Oyster lovers, it appears to be your time to shine! We’ve got our eyes on two upcoming oyster events on Delmarva, which means raw oysters are definitely in our future. Love ‘em or hate ‘em, oysters are an Eastern Shore staple, with our local bays offering up delicious local oysters every year. Raw, roasted, baked, Rockefeller, steamed, or mixed in a delicious seafood stew, we’ll take them just about any way we can get them! This month, Fager’s Island is gearing up for an oyster festival, and let’s not forget the highly anticipated 5th Annual Oyster Roast in Snow Hill. That’s four chances to test your oyster prowess. But first things first, let’s take a brief crash course in oysters, oyster preparation, and local oyster restoration projects.
The old adage claims that oysters should only be eaten in months containing the letter ‘r’, so September through April, but not May through August. If you’re following this line of thinking, than now is the time to dig into some delicious local oysters. The truth is, with modern aquaculture, oysters are now safe to eat year -round. Nonetheless, we’ll revel in the chance to enjoy oysters during these cold, winter months when we are missing the fresh crabs of summer. So what to look for? A good oyster arrives artfully shucked with no ragged edges or mangled bodies, no questionable coloring or offensive smells. The perfect oyster lies in its own cool liquid, ready to be slurped in all its briny glory (and yes, our indigenous oysters are briny as opposed to the more buttery flavor of the West Coast variety). Sauces vary, with a typical pairing of hot sauce or cocktail sauce. Mignonette is our personal favorite, but we’ve been known to slurp our oysters sans sauce too. Can’t get on board with raw? No worries, steamed, baked, fried and roasted oysters are equally as flavorful. There’s also the beloved Oysters Rockefeller, baked oysters that are prepared in a variety of ways but typically include bacon, breading and sauce.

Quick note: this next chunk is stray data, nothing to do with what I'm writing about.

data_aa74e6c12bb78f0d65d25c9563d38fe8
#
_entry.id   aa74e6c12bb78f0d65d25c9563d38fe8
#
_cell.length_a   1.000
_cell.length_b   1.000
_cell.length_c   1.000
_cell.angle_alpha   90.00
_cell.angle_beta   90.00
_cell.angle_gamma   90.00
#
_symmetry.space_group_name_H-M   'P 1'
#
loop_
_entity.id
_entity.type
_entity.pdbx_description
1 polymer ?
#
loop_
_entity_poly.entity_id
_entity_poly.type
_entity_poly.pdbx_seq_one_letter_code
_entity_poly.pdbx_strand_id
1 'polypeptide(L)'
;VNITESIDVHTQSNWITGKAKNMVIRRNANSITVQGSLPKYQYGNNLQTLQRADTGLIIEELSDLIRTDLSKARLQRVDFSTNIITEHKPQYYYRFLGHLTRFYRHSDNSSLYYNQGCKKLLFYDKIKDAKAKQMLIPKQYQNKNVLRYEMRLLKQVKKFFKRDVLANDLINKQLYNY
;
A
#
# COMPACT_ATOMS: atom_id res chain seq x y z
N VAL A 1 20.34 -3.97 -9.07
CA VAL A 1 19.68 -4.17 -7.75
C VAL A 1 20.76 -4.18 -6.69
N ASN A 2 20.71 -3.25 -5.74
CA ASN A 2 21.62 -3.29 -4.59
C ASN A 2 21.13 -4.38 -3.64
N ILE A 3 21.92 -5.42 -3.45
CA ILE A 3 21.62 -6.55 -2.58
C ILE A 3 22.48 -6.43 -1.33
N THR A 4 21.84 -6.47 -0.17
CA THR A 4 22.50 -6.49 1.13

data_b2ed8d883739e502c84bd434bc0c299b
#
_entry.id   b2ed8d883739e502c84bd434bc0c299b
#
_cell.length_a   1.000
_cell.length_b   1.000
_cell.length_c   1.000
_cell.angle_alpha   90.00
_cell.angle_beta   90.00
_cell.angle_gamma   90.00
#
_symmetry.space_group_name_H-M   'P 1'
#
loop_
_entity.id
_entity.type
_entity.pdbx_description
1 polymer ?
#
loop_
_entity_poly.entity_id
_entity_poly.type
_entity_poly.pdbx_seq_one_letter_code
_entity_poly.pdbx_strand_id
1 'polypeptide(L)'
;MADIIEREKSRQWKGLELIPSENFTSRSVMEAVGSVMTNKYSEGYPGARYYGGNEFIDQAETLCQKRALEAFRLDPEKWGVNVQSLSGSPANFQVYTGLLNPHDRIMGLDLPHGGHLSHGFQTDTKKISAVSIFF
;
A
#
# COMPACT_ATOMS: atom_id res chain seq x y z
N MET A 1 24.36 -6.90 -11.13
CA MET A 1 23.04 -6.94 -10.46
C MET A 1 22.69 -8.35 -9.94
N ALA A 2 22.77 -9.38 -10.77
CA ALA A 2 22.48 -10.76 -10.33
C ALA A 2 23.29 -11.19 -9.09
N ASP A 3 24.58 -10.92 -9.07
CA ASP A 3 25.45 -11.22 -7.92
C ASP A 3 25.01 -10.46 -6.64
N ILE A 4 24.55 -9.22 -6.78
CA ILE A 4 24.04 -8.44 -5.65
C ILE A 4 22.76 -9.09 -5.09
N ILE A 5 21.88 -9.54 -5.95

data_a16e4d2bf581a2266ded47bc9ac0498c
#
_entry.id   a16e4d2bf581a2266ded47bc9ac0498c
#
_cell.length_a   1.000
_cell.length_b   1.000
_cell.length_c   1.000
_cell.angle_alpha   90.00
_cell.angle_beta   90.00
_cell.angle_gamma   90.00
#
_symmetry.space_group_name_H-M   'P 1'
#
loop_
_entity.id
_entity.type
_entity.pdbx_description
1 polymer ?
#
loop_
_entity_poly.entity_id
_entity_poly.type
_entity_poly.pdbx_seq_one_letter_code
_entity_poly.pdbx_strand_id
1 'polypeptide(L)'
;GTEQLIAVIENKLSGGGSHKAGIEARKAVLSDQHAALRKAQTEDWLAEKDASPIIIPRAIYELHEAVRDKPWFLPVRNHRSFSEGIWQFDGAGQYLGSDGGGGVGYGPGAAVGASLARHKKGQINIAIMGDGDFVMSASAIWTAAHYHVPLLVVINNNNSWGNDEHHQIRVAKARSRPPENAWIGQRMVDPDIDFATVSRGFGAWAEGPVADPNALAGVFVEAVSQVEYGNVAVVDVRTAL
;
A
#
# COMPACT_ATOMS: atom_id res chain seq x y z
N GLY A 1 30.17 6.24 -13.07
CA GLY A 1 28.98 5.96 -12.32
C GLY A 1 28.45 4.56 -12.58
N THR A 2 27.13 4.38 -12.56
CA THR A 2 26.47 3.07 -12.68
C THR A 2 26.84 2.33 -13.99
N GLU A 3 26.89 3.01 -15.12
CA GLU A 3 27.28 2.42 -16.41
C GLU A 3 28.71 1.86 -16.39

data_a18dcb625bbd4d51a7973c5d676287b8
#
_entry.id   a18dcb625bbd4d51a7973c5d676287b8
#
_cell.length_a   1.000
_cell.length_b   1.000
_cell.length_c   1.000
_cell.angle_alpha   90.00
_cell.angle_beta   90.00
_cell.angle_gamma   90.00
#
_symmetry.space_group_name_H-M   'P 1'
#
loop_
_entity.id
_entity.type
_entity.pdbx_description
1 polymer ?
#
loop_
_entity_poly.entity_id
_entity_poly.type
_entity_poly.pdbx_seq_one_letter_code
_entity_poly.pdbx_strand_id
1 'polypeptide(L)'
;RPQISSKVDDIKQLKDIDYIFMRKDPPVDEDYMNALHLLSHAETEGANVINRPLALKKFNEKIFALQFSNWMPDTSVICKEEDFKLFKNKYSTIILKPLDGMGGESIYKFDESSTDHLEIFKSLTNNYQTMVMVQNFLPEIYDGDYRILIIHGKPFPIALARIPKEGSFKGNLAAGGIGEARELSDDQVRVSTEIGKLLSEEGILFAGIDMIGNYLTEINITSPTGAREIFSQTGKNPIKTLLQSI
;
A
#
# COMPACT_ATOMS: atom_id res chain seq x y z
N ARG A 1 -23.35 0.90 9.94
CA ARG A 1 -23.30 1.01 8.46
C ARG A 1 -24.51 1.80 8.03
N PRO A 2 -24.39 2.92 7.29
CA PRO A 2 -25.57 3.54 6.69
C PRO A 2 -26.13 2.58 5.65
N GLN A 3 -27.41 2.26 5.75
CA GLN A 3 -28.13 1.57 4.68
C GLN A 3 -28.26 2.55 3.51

While we clearly love eating oysters, it’s also important to remember that oysters play a crucial role in our local ecosystem. Oysters are the best filters for the Chesapeake Bay and filter many of the harmful pollutants from the water. A large problem that our waterways encounter is due to an abundance of nitrogen. This comes from human and animal waste, fertilizer, and fossil fuel use. When this chemical seeps into the Bay, it is eaten by phytoplankton, which grow into groups of algae, causing large algal blooms. The algae in these blooms suck up oxygen in the water for their own use and also block the sun so that other aquatic plants cannot photosynthesize and produce oxygen. The shortage of this essential, life-giving element creates devastation throughout the Bay and mass deaths of many species of aquatic life. Oysters serve as a viable solution to the problem, filtering the nitrogen while consuming the phytoplankton responsible for the algae blooms.
Unfortunately, as a result of overfishing, habitat loss, and pollution, we have lost many of our oysters, so much so that scientists have said that today’s population of oysters is only 2% of its original size. However, restoration projects have seen improvements and hopeful signs for a return to large oyster populations. Many restoration operations are occurring in our area because oysters only grow in mixed salinity waterways, such as the Choptank River, where fresh water flows to the Atlantic while salt water from the sea is also present. In fact the largest oyster restoration project on the East Coast is taking place in Talbot County’s Harris Creek. In the project centers located on these waterways, oysters are bred, raised to adulthood, and then returned to the environment.
Ok, so now that we’ve covered the spectrum from oyster consumption to oyster restoration, let’s look at those fabulous oyster events we teased you with at the beginning:
Fager’s Island: The Oyster Garden
When: Saturday, February 14 from noon until 4pm
Cost: $39 in advance, $44 at the door
What: Representatives from local companies that are cultivating and raising oysters will be on hand to shuck, serve, and educate. The Oyster Restoration Project will also be available to answer questions and discuss local oyster initiatives. Both Flying Dog and Evolution will be featuring craft brews made with oysters. Also included are ribs, chicken, and live entertainment courtesy of Pressing Strings.
5th Annual Snow Hill Oyster Roast
When: Sunday, February 22 from 1pm until 5pm at the Old Firehouse on Green Street
Cost: $30 before February 1st, $40 after (warning, these tickets sell out fast!)
What: The Snow Hill Area Chamber of Commerce presents their annual oyster roast, an all-you-can-eat event featuring oyster stew, oysters casino, oysters Rockefeller, Malibu oysters, fried oysters and roasted oysters. Tickets are available at www.snowhillchamber.com.